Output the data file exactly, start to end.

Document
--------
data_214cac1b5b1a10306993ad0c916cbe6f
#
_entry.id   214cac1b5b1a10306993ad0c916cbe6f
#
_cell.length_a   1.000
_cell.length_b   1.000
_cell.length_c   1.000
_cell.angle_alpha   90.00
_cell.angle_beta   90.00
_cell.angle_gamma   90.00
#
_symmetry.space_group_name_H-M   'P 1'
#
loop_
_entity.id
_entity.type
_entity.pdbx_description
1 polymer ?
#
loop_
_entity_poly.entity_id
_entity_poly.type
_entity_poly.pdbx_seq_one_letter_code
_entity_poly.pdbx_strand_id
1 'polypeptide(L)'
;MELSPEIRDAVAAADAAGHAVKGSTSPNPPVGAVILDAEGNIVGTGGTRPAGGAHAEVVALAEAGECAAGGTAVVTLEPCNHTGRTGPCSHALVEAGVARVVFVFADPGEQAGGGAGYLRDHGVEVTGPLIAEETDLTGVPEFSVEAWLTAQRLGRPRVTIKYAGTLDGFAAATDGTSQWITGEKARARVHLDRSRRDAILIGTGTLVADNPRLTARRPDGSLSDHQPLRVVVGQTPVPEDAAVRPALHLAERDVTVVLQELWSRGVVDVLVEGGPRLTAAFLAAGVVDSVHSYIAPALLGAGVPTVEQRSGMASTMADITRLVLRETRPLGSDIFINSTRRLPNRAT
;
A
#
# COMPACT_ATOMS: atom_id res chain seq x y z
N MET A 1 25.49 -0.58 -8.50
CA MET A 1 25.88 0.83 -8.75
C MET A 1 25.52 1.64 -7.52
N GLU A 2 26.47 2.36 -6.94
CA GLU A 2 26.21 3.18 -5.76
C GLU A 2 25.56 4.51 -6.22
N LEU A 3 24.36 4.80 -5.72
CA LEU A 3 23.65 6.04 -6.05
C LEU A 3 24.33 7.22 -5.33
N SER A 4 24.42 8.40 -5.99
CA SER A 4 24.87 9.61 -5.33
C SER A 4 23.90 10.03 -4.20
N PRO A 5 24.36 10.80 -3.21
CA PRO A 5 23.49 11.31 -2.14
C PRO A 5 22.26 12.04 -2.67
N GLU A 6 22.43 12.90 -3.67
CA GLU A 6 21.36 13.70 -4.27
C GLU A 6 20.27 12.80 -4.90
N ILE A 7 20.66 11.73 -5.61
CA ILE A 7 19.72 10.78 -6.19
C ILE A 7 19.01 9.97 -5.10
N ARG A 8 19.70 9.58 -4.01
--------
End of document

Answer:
data_214cac1b5b1a10306993ad0c916cbe6f
#
_entry.id   214cac1b5b1a10306993ad0c916cbe6f
#
_cell.length_a   1.000
_cell.length_b   1.000
_cell.length_c   1.000
_cell.angle_alpha   90.00
_cell.angle_beta   90.00
_cell.angle_gamma   90.00
#
_symmetry.space_group_name_H-M   'P 1'
#
loop_
_entity.id
_entity.type
_entity.pdbx_description
1 polymer ?
#
loop_
_entity_poly.entity_id
_entity_poly.type
_entity_poly.pdbx_seq_one_letter_code
_entity_poly.pdbx_strand_id
1 'polypeptide(L)'
;MELSPEIRDAVAAADAAGHAVKGSTSPNPPVGAVILDAEGNIVGTGGTRPAGGAHAEVVALAEAGECAAGGTAVVTLEPCNHTGRTGPCSHALVEAGVARVVFVFADPGEQAGGGAGYLRDHGVEVTGPLIAEETDLTGVPEFSVEAWLTAQRLGRPRVTIKYAGTLDGFAAATDGTSQWITGEKARARVHLDRSRRDAILIGTGTLVADNPRLTARRPDGSLSDHQPLRVVVGQTPVPEDAAVRPALHLAERDVTVVLQELWSRGVVDVLVEGGPRLTAAFLAAGVVDSVHSYIAPALLGAGVPTVEQRSGMASTMADITRLVLRETRPLGSDIFINSTRRLPNRAT
;
A
#
# COMPACT_ATOMS: atom_id res chain seq x y z
N MET A 1 25.49 -0.58 -8.50
CA MET A 1 25.88 0.83 -8.75
C MET A 1 25.52 1.64 -7.52
N GLU A 2 26.47 2.36 -6.94
CA GLU A 2 26.21 3.18 -5.76
C GLU A 2 25.56 4.51 -6.22
N LEU A 3 24.36 4.80 -5.72
CA LEU A 3 23.65 6.04 -6.05
C LEU A 3 24.33 7.22 -5.33
N SER A 4 24.42 8.40 -5.99
CA SER A 4 24.87 9.61 -5.33
C SER A 4 23.90 10.03 -4.20
N PRO A 5 24.36 10.80 -3.21
CA PRO A 5 23.49 11.31 -2.14
C PRO A 5 22.26 12.04 -2.67
N GLU A 6 22.43 12.90 -3.67
CA GLU A 6 21.36 13.70 -4.27
C GLU A 6 20.27 12.80 -4.90
N ILE A 7 20.66 11.73 -5.61
CA ILE A 7 19.72 10.78 -6.19
C ILE A 7 19.01 9.97 -5.10
N ARG A 8 19.70 9.58 -4.01